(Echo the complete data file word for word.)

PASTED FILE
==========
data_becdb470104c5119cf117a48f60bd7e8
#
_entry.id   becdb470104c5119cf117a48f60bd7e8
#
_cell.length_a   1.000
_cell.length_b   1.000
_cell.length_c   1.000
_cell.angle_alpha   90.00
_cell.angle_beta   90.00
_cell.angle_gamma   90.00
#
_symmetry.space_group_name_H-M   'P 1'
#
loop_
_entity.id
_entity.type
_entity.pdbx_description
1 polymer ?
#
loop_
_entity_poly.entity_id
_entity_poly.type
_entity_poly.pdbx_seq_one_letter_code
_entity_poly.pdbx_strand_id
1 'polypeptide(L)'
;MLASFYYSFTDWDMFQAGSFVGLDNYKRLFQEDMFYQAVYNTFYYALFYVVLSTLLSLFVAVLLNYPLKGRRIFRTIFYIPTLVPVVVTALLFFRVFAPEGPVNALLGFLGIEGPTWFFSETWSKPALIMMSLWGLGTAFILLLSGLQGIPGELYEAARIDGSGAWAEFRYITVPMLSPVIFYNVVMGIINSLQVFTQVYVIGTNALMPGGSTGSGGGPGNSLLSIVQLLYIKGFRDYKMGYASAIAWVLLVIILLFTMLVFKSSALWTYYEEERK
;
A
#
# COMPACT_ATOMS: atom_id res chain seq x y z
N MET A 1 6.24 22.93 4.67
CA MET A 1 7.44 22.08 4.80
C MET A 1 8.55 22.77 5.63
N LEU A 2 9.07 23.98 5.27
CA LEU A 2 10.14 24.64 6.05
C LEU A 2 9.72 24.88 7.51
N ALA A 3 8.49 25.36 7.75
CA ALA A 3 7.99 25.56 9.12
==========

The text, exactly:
data_becdb470104c5119cf117a48f60bd7e8
#
_entry.id   becdb470104c5119cf117a48f60bd7e8
#
_cell.length_a   1.000
_cell.length_b   1.000
_cell.length_c   1.000
_cell.angle_alpha   90.00
_cell.angle_beta   90.00
_cell.angle_gamma   90.00
#
_symmetry.space_group_name_H-M   'P 1'
#
loop_
_entity.id
_entity.type
_entity.pdbx_description
1 polymer ?
#
loop_
_entity_poly.entity_id
_entity_poly.type
_entity_poly.pdbx_seq_one_letter_code
_entity_poly.pdbx_strand_id
1 'polypeptide(L)'
;MLASFYYSFTDWDMFQAGSFVGLDNYKRLFQEDMFYQAVYNTFYYALFYVVLSTLLSLFVAVLLNYPLKGRRIFRTIFYIPTLVPVVVTALLFFRVFAPEGPVNALLGFLGIEGPTWFFSETWSKPALIMMSLWGLGTAFILLLSGLQGIPGELYEAARIDGSGAWAEFRYITVPMLSPVIFYNVVMGIINSLQVFTQVYVIGTNALMPGGSTGSGGGPGNSLLSIVQLLYIKGFRDYKMGYASAIAWVLLVIILLFTMLVFKSSALWTYYEEERK
;
A
#
# COMPACT_ATOMS: atom_id res chain seq x y z
N MET A 1 6.24 22.93 4.67
CA MET A 1 7.44 22.08 4.80
C MET A 1 8.55 22.77 5.63
N LEU A 2 9.07 23.98 5.27
CA LEU A 2 10.14 24.64 6.05
C LEU A 2 9.72 24.88 7.51
N ALA A 3 8.49 25.36 7.75
CA ALA A 3 7.99 25.56 9.12